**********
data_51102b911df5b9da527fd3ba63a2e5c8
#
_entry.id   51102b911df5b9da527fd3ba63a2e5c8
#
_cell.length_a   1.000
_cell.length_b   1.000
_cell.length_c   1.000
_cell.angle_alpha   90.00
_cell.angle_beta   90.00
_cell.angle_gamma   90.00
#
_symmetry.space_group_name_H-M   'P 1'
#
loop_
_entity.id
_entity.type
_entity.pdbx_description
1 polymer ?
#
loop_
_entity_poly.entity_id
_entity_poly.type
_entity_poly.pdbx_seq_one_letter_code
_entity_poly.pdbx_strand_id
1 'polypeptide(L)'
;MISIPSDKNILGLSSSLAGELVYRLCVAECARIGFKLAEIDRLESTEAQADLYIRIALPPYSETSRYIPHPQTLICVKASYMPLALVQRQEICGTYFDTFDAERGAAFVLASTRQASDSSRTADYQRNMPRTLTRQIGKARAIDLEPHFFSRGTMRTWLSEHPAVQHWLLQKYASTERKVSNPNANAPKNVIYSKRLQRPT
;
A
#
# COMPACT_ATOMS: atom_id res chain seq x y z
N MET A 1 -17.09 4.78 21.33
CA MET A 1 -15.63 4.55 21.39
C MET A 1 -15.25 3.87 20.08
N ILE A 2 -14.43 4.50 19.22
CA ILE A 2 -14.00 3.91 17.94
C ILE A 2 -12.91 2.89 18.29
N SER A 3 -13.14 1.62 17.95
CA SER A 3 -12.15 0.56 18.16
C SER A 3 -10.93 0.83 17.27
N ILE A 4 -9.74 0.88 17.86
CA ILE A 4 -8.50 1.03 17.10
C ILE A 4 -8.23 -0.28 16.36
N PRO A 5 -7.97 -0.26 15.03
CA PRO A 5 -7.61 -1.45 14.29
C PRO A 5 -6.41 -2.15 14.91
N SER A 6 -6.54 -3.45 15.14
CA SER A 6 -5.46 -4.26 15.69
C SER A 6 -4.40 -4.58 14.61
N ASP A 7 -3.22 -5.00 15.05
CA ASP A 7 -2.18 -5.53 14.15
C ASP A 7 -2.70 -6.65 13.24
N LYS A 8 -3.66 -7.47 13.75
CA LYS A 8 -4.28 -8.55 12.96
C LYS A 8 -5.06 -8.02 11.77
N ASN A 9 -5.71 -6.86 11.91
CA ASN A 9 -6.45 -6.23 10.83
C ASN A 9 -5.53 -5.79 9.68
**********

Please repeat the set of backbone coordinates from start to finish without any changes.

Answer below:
data_51102b911df5b9da527fd3ba63a2e5c8
#
_entry.id   51102b911df5b9da527fd3ba63a2e5c8
#
_cell.length_a   1.000
_cell.length_b   1.000
_cell.length_c   1.000
_cell.angle_alpha   90.00
_cell.angle_beta   90.00
_cell.angle_gamma   90.00
#
_symmetry.space_group_name_H-M   'P 1'
#
loop_
_entity.id
_entity.type
_entity.pdbx_description
1 polymer ?
#
loop_
_entity_poly.entity_id
_entity_poly.type
_entity_poly.pdbx_seq_one_letter_code
_entity_poly.pdbx_strand_id
1 'polypeptide(L)'
;MISIPSDKNILGLSSSLAGELVYRLCVAECARIGFKLAEIDRLESTEAQADLYIRIALPPYSETSRYIPHPQTLICVKASYMPLALVQRQEICGTYFDTFDAERGAAFVLASTRQASDSSRTADYQRNMPRTLTRQIGKARAIDLEPHFFSRGTMRTWLSEHPAVQHWLLQKYASTERKVSNPNANAPKNVIYSKRLQRPT
;
A
#
# COMPACT_ATOMS: atom_id res chain seq x y z
N MET A 1 -17.09 4.78 21.33
CA MET A 1 -15.63 4.55 21.39
C MET A 1 -15.25 3.87 20.08
N ILE A 2 -14.43 4.50 19.22
CA ILE A 2 -14.00 3.91 17.94
C ILE A 2 -12.91 2.89 18.29
N SER A 3 -13.14 1.62 17.95
CA SER A 3 -12.15 0.56 18.16
C SER A 3 -10.93 0.83 17.27
N ILE A 4 -9.74 0.88 17.86
CA ILE A 4 -8.50 1.03 17.10
C ILE A 4 -8.23 -0.28 16.36
N PRO A 5 -7.97 -0.26 15.03
CA PRO A 5 -7.61 -1.45 14.29
C PRO A 5 -6.41 -2.15 14.91
N SER A 6 -6.54 -3.45 15.14
CA SER A 6 -5.46 -4.26 15.69
C SER A 6 -4.40 -4.58 14.61
N ASP A 7 -3.22 -5.00 15.05
CA ASP A 7 -2.18 -5.53 14.15
C ASP A 7 -2.70 -6.65 13.24
N LYS A 8 -3.66 -7.47 13.75
CA LYS A 8 -4.28 -8.55 12.96
C LYS A 8 -5.06 -8.02 11.77
N ASN A 9 -5.71 -6.86 11.91
CA ASN A 9 -6.45 -6.23 10.83
C ASN A 9 -5.53 -5.79 9.68